This travelling exhibition presents the rhinoceros as an object of spectacle, study, currency and desire. It refers to the complex history of colony, power and acquisition in relation to early collections of natural history, and the relevance of this to 21st century collections, as well as the crisis in which many species find themselves today.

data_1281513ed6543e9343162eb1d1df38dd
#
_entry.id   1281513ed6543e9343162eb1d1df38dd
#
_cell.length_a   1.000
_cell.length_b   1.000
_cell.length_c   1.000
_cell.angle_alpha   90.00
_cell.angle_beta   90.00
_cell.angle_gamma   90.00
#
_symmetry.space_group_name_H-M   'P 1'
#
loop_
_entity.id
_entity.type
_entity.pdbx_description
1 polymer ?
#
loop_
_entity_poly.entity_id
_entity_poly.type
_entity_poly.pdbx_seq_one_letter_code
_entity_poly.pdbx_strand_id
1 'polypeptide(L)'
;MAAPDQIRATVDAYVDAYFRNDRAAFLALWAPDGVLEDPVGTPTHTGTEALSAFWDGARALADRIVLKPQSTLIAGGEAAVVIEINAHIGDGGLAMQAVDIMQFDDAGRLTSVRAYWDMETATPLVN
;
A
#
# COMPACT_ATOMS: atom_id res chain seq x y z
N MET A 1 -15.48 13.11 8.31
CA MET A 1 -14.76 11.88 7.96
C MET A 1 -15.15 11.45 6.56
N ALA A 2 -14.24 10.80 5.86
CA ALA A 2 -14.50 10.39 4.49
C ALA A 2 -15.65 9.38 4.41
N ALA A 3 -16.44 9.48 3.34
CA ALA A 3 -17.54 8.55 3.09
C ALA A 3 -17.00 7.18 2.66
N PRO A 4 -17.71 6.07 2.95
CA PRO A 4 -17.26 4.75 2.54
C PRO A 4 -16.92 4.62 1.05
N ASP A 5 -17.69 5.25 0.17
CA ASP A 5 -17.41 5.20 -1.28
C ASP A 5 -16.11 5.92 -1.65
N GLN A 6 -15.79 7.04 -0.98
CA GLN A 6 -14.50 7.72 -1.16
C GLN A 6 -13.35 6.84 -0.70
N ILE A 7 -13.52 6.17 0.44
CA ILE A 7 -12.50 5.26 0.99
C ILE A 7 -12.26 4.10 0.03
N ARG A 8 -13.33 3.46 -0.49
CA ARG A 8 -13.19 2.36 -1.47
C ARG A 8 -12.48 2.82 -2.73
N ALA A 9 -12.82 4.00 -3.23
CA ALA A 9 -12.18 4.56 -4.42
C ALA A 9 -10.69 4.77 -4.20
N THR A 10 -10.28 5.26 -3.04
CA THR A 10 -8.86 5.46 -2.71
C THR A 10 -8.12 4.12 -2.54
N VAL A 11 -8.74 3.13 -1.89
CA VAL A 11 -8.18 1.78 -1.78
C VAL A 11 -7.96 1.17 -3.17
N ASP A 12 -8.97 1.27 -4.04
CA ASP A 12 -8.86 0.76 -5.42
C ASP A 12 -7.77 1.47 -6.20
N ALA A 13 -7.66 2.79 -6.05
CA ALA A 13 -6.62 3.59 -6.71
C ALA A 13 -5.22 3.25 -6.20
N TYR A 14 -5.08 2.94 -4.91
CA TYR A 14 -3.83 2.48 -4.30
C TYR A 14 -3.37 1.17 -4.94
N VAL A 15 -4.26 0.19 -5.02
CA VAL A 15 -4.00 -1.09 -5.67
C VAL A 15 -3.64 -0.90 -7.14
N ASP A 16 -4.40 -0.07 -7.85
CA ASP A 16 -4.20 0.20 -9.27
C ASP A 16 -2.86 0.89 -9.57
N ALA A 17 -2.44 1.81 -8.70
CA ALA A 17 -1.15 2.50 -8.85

Starting with Dürer’s 1515 rhinoceros engraving, where he referred to the image as abconderfet, an accurate copy of an absent original, the exhibition draws on a history of printmaking and reproduction, particularly poignant in the current context where the rhinoceros, threatened by extinction, is poised to become a digital image only. The exhibition points to these lacunae, and, framed by a bisected rhino-sized crate, contains no real specimens, presenting the rhinoceros in fragments. Intended as a future travelling exhibit to Europe and the USA in the attitude of the 18th-19th century, the ‘main attraction’ is absent. It includes images, texts and objects reproductions from museum collections, zoos, and public archives, that draw across time periods and continents.